A Walk on the Moon

Occasionally, I while away sleepless nights turning the pages of Zdeněk Kopal’s A New Photographic Atlas of the Moon. I discovered it in a second hand bookshop on the Isle of ManIt’s an intriguing book,  packed with full-page photos of the lunar surface, photos  dating from the earliest unmanned Russian missions to the Apollo programme. Especially interesting are the images of the elusive far side of the moon. (One cannot  help but be reminded how much the Russian space programme achieved where the moon is concerned,  despite the fact that no cosmonaut has yet set foot on it).

Reading it at night, on the verge of sleep, it is easy to imagine yourself dropping into the pages and walking on the surface, trecking, for example,  across the floor of the crater Ptolemeus, towards its distant,  mountainous rim, or traversing the uncanny,  double-walled basin of Schrodinger on the far side. Since the gravity of the moon is one sixth that of the Earth, it seems reasonable to assume one could cover, roughly,  six times the distance on a moon walk as one could walking on Earth.

However,  despite the fantastic landscape and the starlit sky, there is something missing from my moon walks.  They lack something I inevitably encounter on my real walks across the earth’s surface: signs of human activity.  It strikes me as interesting that,  although I seek out wild places,  there is a satisfaction to be found in encountering faint paths, ruins, the traces of earthworks and so on.

Thinking along these lines, I happened to pick up Robert  Macfarlane’s book, The Old Ways and read this quote from Emerson:

All things are engaged in writing their history… Not a foot steps into the snow, or along the ground, but prints in characters more or less lasting,  a map of its  march.  The ground is all memoranda and signatures; and every object covered over with hints.  In nature,  this self registration is incessant,  and the narrative is the print of a seal. 

Perhaps when out walking I’m seeking not wilderness but a wildness where my species’ presence feels not overwhelming but proportional, like the presence of  one species among many. And perhaps, although history can seem nightmarish when written or spoken about,  perhaps there is comfort to be found in the unspoken history, the traces. It strikes me that,  whether  or not I care to admit it, were I walking on the moon in real life,  even though I had travelled through space for days to get there,  to encounter the landing site of a probe or an Apollo mission would be a highlight of the trip.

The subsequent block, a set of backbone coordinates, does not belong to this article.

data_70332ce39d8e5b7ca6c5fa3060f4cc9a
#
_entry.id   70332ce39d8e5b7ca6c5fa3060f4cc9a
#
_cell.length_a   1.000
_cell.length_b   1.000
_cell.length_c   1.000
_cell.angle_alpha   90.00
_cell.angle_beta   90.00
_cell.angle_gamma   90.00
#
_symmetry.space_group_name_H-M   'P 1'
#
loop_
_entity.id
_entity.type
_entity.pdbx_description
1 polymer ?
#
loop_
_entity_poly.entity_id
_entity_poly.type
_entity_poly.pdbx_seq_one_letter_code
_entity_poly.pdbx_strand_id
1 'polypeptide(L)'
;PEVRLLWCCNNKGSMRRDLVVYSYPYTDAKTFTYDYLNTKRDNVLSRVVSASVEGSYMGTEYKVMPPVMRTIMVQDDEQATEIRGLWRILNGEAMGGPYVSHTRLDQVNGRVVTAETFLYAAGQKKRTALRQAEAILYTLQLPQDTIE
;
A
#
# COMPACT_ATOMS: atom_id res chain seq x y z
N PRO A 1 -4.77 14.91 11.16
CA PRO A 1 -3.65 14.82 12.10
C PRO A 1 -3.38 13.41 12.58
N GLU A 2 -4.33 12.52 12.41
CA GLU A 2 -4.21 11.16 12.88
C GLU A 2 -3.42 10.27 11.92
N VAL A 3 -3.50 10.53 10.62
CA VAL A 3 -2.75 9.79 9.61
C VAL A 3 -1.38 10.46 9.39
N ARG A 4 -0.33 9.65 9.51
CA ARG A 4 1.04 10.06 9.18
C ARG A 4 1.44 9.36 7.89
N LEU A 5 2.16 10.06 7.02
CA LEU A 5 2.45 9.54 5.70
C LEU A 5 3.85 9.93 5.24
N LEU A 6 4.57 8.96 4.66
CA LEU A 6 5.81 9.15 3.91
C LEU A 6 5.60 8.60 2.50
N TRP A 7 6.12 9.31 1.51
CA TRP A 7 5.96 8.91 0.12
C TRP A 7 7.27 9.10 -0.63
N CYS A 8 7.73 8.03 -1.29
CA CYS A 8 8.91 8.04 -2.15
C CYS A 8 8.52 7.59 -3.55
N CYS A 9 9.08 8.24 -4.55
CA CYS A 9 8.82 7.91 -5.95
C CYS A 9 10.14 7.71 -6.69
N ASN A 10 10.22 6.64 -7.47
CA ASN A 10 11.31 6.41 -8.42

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My Favourite Hole in the Ground

My favourite hole in the ground
is on top of Harkerside Fell.
It’s not very big but
you can lie down in it, just,
so you’re out of the wind.
If you look over the edge
you can see for miles
only don’t get too comfortable
or one of the straggly nettles
that live there
(vicious bastards that they are)
will bite you on the arse,
even through your trousers –

so take care.

Copyright (c) Sackerson, 2017

Maiden Castle

 

I went for a run over Harkerside Fell in Swaledale the other day. I took a camera with me, as my route took in Maiden Castle – an Iron Age structure I’d not explored before. I’ve often seen it on the Ordnance Survey map and, since it’s  not far from here, I’ve often thought of visiting it, but never got round to it – I’m not sure why.

I set off from a lay-by not far from Grinton Youth Hostel and took a route across the moor to Grinton Gill, a stream that runs through a ravine. The path zigs and zags across the ravine’s steep sides before returning to the open expanse of the moor. I checked the map carefully from this point  on, as it wasn’t an area I knew well. The moor is criss-crossed with paths, some marked on the map and others not.  One thing that was obvious from the map was that I had to neither climb nor descend but keep contouring round the hill until the castle came in sight. Trouble was, I’d not seen it before and wasn’t sure how obvious it would be when I did find it.

It’s thought Maiden Castle was created about 600BC, perhaps falling out of use after the Roman Invasion. I was surprised to find how little was known about it. I’ve searched the internet and for every known fact there is quite a lot of speculation. A ditch surrounds a pear-shaped enclosure, big enough to accommodate a small village. Unusually, the entrance is flanked by an avenue of piled rocks about 100 yards long.

I needn’t have worried. The avenue was distinctive and as soon as it came into sight I dropped down the hillside to the start of it, as I wanted to make my first approach to the monument by walking along it. Was this the site of a settlement or place of religious significance? Some of the uncertainty about the place revolves around this. As you walk along the avenue you certainly experience  a sense of awe, but then the most prosaic things can have this effect when they are this old.

I stood in the central area, trying to take it all in. I wandered around the ditch. I took a few photos (see the slideshow, below) although I was very much aware that it was impossible to capture the scale of the place with a camera.

I’d intended to run on to the top of Harkerside but I was thirsty. Stupidly, I’d left my water-bottle in the car. I didn’t want to struggle on feeling parched so I headed back, leaving the top of the hill to another day.

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